Sunday, December 7, 2008

Clearing, and Thoughts on the Industry

As of last night, my second accepted story, Clearing, is online! You can click here to get to it directly (with no way to back out to their main site...I think Abandoned Towers is one of the last of the heavily-frame-laden websites in the web-o-tron), or you can go to the Abandoned Towers site, and click on the Science Fiction section on the left.

I tend to be pretty laid back with a lot of things in life: for example, I program in PHP as a hobby; I know a little bit and can build most any functional thing, but I have no desire to become the best programmer that I can be; it just doesn't mean enough to me to take classes, read books, and stay up late for months-on-end and become a world-class über-programmer...I don't need to see the matrix, I just want to make a button that will generate a report.

Writing, however, isn't that way for me. It's become one of those things that, at least once a decade or so, I will become obsessed with (business was that way for me once, and that took me from being jobless and homeless during a chilly Oregon winter to seven years in business school and, eventually, a VP-level job in banking). I really, really want to do it as well as I possibly can and hope to do it for a living someday, and I love studying other writers' work and sponging up industry knowledge to learn what works and what doesn't.

To that end, as I mentioned to CJ earlier, I have been stalking agent and publisher blogs for a couple of weeks now. This has been a very valuable exercise. In that short time, I've gained some insights into what is selling, what seems to be declining, and general gut-check info from folks who are elbow-deep in manuscripts and New York publishing house drama (First Five Pages-type info). One thing I've learned, which I'm sure is no surprise, is that the publishing world is getting slayed by the economy, and some publishers have stopped, more or less, accepting manuscripts. And that sucks. So, I guess I could have picked a better time to try and get published for the first time; but, I guess it's tough all over (banking is no picnic right now, for sure). But, as one agent wrote, it's a good opportunity to wait out the recession and knock out a couple of manuscripts, submit to agents for, if nothing else, feedback, and keep grinding the axe.

But, I suppose I'm not all that worried about the selling part now, as I am yet to complete a full manuscript. That is definitely putting the cart first, but I guess it all becomes part of the long-term strategy. The important part of writing is...well, writing.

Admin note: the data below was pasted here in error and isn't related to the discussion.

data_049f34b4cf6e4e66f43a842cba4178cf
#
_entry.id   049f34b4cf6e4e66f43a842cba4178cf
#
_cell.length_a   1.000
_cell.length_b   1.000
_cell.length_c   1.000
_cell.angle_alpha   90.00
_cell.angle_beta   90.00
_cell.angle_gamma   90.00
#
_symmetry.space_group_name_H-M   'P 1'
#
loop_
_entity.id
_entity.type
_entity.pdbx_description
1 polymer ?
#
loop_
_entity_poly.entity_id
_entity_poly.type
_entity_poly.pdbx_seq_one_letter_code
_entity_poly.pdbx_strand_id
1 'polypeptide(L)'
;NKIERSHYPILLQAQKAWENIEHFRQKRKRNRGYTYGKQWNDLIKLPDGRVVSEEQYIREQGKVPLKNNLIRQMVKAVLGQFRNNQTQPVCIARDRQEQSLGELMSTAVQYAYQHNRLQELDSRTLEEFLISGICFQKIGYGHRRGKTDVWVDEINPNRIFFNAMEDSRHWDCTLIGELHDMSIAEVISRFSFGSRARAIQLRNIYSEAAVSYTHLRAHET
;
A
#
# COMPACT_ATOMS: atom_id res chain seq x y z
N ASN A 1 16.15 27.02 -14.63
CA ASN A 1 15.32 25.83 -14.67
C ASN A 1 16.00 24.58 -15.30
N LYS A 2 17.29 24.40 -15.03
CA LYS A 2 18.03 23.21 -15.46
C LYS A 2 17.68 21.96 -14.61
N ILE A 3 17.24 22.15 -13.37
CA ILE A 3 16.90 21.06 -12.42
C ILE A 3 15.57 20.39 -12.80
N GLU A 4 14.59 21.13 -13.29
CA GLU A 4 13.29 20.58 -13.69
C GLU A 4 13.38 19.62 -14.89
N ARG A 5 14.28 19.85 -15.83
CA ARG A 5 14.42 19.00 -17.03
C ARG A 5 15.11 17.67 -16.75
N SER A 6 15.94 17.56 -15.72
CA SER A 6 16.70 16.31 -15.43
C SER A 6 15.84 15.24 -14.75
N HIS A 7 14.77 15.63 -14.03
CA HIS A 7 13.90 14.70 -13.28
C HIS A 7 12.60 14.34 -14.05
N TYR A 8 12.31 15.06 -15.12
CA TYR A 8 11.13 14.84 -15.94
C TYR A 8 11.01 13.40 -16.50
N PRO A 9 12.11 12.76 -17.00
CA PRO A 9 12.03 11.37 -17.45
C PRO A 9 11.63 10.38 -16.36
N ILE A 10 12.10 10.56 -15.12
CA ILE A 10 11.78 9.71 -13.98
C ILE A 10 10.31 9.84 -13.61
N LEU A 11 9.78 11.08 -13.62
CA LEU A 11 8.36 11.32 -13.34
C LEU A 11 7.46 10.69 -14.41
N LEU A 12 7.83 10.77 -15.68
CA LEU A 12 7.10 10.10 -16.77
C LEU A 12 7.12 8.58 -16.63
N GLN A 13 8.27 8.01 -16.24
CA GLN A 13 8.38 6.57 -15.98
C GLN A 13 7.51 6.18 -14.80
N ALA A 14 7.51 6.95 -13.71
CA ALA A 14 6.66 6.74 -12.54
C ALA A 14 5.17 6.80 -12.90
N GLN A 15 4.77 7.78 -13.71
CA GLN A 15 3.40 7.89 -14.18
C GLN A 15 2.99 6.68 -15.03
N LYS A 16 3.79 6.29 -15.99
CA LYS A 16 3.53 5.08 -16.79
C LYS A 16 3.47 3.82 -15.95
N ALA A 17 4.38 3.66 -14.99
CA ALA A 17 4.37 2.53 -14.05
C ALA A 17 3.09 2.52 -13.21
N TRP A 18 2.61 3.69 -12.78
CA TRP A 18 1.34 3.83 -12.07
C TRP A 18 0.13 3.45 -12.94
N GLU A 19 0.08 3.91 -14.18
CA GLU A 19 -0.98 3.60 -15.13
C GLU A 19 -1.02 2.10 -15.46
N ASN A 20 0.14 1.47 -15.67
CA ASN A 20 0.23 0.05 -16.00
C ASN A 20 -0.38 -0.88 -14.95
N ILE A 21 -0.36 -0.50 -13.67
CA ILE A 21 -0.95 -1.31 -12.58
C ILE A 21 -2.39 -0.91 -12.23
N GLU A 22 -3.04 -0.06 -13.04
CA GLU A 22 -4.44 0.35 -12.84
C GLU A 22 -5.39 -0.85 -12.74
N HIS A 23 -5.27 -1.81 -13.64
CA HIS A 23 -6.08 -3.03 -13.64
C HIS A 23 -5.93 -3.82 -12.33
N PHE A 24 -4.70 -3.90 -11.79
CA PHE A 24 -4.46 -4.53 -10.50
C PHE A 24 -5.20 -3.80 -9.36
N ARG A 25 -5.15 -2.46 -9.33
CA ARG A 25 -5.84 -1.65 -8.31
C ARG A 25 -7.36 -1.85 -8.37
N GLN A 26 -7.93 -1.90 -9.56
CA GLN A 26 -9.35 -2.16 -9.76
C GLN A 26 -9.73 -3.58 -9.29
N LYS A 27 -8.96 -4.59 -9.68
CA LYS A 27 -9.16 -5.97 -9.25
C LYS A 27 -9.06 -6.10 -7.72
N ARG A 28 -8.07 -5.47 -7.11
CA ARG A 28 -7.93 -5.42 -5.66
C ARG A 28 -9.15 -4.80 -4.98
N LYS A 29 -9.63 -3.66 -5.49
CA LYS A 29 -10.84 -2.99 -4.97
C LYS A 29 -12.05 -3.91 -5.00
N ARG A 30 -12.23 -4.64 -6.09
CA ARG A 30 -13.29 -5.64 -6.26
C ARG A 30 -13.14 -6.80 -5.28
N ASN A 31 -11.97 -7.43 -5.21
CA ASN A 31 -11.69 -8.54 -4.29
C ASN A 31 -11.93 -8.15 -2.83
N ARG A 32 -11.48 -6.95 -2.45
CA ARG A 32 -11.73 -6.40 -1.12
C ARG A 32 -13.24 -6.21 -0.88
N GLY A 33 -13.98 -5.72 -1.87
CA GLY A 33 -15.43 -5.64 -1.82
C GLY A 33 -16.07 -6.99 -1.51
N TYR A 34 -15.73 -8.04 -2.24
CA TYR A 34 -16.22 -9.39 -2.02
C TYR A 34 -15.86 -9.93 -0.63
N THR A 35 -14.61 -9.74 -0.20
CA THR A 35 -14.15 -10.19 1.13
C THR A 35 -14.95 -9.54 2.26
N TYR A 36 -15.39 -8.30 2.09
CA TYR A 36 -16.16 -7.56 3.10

And, like Steve Martin said: talking about music is like dancing about architecture...same goes with writing. So, I'm off to the Land of Words...

13 comments:

Thankful Paul said...

Hello

Catherine J Gardner said...

Powerful story, Jeremy and quite poignant too.

Jeremy D Brooks said...

Thanks Cate...

Hello, Paul, and welcome...

Aaron Polson said...

I second the powerful. The last bit hit me in the gut. Nice story.

Aaron Polson said...

Oh-and as for the industry. Dinosaurs are extinct. I think we will see a sleek, newish publishing industry when the dust clears. More of a speedy little rodent, not the lumbering giant of old.

Natalie L. Sin said...

Sheila was wonderful : )

Jeremy D Brooks said...

Thanks Aaron and Natalie...very kind.

I agree with your assessment, Aaron; it seems to be closely akin to what's happening in the music and film industries. They can't seem to shake off the 50-plus year old business models that served them so wall in the good ol' days. I for one would relish a model where more than a handful of authors could make a good living at it, and the New York Times aren't the only Kingmakers in town.

Robert said...

It's good that you're already investigating agents. Most writers don't, and then complain when said agent rejects their pitch ... usually because the pitch was for a historical romance when said agent only represents sf (or pick any variation).

Anyway, I wouldn't let the doom and gloom of the publishing industry get you down. At least not yet. Me, well, I was supposed to get my new book to my agent last week, but I've been putting it off, because right now I don't see the point ... and I figure (and hope) that the new year will bring some hope once everything gets settled.

What you need to do right now is clear your head of that junk and just write. Don't worry about what's selling, or what you think might sell -- just write what's close to your heart. It's cheesy to say, I know, but that's what you have to do -- write the book that only you could write.

THEN you worry about all that other stuff. :-)

Jeremy D Brooks said...

Agreed, Robert...it can be an unhealthy distraction from what's important. Working in banking, one learns that business is very cyclical...all you can do is keep your hands up, chin down, and keep working the body.

Rob Brooks said...

I'm in the same boat--I don't really have anything to submit to an agent at the moment anyway, so I'm not going to overly concern myself with it. But hopefully I'll still make it to that point one day...

Jamie Eyberg said...

congrats on winning the story critique from Apex! Woot to us.

Jeremy D Brooks said...

SWEET!!! What awesome news! I bid on I think four of the critiques, and it looks like I won the 30k one from Mari Adkins!

happyhappyjoyjoyhappyhappyjoyjoy

Jamie Eyberg said...

That is kind of what I thought!